When Kids Quit — Part 2

31 Jan


Everything can change with a phone call.

Five minutes of conversation and beliefs I held to be true for years were unraveled.   Probably forever.

The phone call in question came from the President of our association.  He told me that he had reinstated the players who quit during last Saturday’s game.

His reason, he said, was that they were kids.   12 and 13 year old kids who made a mistake.   A big mistake, for sure, but dismissing them from the team was, in his opinion, an even bigger mistake.

More than punishment, banishing them from the team denied us, as coaches, a chance to correct their mistake; to influence their thinking in a positive way.

We know so little about the lives they live or about the influences in their home that shape their thinking.  We see them sometimes — perhaps more often than not — as athletes and not as kids, so the standards to which we hold them are not so much higher, but different.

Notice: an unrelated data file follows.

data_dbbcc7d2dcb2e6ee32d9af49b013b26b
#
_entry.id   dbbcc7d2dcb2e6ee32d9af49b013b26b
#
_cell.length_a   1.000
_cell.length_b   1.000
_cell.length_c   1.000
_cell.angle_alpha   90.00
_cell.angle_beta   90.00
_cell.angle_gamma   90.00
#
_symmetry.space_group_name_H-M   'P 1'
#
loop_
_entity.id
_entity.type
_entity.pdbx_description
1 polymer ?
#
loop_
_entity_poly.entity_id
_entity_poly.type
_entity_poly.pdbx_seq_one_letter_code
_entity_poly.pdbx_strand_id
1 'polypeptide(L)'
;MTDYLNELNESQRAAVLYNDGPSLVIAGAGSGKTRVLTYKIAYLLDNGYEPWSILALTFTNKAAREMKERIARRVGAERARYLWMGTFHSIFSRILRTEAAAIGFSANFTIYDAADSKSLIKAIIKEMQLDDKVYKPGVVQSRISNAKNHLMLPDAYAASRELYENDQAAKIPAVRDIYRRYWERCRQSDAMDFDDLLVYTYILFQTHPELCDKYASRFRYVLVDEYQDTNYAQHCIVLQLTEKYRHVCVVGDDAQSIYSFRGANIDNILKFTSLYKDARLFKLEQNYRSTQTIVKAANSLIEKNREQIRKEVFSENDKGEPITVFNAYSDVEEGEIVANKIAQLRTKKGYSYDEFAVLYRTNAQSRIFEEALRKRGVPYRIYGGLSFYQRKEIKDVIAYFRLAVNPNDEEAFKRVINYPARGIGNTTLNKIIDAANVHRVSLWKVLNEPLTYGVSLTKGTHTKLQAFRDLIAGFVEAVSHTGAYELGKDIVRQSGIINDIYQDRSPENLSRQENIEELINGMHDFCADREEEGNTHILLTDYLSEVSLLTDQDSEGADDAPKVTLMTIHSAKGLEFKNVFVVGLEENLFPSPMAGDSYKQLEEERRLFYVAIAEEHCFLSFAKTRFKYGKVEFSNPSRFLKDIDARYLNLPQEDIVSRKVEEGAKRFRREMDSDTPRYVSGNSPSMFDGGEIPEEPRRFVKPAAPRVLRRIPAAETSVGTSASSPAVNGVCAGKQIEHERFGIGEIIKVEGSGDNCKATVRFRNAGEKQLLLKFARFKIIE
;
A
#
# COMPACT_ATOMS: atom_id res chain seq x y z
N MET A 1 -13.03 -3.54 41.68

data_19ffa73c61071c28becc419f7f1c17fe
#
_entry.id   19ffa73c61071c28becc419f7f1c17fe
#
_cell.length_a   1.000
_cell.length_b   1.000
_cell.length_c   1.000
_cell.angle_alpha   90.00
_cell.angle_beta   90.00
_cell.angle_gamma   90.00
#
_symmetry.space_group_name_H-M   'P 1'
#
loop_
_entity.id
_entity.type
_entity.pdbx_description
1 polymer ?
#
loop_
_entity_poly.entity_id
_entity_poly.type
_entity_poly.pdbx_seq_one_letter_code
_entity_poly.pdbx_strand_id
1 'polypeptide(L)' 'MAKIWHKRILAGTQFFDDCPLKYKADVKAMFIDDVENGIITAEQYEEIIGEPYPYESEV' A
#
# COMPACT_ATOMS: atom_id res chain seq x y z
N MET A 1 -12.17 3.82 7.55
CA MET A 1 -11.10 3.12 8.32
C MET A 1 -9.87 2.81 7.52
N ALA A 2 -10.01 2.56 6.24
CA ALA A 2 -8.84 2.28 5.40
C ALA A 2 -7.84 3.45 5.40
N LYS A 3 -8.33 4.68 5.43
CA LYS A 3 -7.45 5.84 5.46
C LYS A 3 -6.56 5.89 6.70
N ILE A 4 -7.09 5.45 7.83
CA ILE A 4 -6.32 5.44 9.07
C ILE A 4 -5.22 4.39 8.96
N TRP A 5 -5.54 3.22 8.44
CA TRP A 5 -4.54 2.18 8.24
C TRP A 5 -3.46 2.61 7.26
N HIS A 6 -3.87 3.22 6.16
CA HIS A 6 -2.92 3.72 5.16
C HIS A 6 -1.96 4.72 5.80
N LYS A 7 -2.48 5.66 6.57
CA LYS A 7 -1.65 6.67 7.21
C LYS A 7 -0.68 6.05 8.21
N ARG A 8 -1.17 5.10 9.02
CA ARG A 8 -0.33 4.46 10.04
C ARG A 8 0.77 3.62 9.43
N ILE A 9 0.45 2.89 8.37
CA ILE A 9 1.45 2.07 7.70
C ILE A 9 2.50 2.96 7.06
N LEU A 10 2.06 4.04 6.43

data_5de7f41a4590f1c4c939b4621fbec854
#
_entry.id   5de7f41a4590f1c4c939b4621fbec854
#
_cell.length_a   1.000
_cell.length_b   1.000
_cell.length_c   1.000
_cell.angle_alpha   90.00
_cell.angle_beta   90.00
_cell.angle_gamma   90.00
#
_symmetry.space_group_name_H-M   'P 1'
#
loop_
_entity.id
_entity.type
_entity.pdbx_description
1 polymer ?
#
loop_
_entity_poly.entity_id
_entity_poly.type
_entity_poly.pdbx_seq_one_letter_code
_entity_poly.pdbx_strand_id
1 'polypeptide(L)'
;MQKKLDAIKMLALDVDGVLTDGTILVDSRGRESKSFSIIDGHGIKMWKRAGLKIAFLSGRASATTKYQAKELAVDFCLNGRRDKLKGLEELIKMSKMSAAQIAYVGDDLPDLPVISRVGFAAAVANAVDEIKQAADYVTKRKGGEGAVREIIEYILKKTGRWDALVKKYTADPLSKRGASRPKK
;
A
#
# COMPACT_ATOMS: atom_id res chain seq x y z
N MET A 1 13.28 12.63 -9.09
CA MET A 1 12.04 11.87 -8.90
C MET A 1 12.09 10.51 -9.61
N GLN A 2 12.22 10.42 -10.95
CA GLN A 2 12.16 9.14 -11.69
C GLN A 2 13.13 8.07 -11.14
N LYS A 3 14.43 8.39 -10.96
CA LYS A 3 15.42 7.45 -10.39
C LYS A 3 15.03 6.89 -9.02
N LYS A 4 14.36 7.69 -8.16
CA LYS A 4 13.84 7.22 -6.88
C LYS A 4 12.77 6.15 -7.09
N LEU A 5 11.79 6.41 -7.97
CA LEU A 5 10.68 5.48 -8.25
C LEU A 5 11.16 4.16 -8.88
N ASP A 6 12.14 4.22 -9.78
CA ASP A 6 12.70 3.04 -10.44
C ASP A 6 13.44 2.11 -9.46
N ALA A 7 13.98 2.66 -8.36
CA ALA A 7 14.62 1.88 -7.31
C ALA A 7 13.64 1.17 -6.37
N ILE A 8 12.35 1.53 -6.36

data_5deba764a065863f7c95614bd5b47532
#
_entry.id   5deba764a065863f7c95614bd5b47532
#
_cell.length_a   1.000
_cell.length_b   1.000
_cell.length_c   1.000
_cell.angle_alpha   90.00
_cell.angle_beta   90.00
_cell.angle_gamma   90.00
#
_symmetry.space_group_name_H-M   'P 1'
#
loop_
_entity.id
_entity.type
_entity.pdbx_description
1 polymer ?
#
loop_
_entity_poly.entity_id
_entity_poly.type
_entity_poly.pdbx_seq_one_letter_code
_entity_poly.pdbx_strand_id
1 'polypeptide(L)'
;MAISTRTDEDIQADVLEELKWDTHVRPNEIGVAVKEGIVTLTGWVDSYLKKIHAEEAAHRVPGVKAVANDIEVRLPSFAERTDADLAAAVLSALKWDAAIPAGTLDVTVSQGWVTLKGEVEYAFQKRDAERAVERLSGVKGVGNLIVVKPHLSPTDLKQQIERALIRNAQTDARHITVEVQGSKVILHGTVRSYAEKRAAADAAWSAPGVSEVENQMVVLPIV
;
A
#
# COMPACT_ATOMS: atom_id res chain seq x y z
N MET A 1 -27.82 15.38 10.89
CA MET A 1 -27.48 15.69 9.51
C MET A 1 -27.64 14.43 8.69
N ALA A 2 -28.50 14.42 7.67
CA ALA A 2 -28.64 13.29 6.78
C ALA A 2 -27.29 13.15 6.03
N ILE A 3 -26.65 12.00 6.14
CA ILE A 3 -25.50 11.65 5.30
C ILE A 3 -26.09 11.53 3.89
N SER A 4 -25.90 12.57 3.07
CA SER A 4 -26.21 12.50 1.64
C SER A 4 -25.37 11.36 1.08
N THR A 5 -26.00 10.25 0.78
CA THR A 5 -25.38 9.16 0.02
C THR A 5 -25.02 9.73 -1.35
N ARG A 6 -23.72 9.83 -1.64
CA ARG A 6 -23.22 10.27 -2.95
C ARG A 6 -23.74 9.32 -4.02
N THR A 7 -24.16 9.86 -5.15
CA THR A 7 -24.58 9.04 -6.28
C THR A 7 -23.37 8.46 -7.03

More importantly, though, banishing them from the team denies them a chance to change for the better.

In the seconds that followed his comments, I weighed his words in my mind.  Though their specific gravity was unmeasured, their effect was felt immediately and I suddenly realized that he was right.

They were, after all, just kids.  Not warriors, not soldiers, though we often think of them in those terms.  And football was just a game; not life and death, though it is routinely described as such.

The old infantry sergeant in me softened and I agreed with him.   In the time it takes for a thought to form and convey its essence to the brain, I had gone from dinosaur to Renaissance man; from a coach who didn’t condone quitting to a coach who sees it as another opportunity to teach.  Enlightened and, in the same instant, forgiving.

If we, as coaches, are all about teaching, then even kids who quit deserve our instruction.   In fact, it can be argued they need it most.  It is, in these situations, that our instruction, our encouragement, is the appropriate response and can do the most good.

And isn’t that what we, as coaches, are about?  Doing the most good?


(Reprinted with permission from the author from an article published on October 8, 2011)


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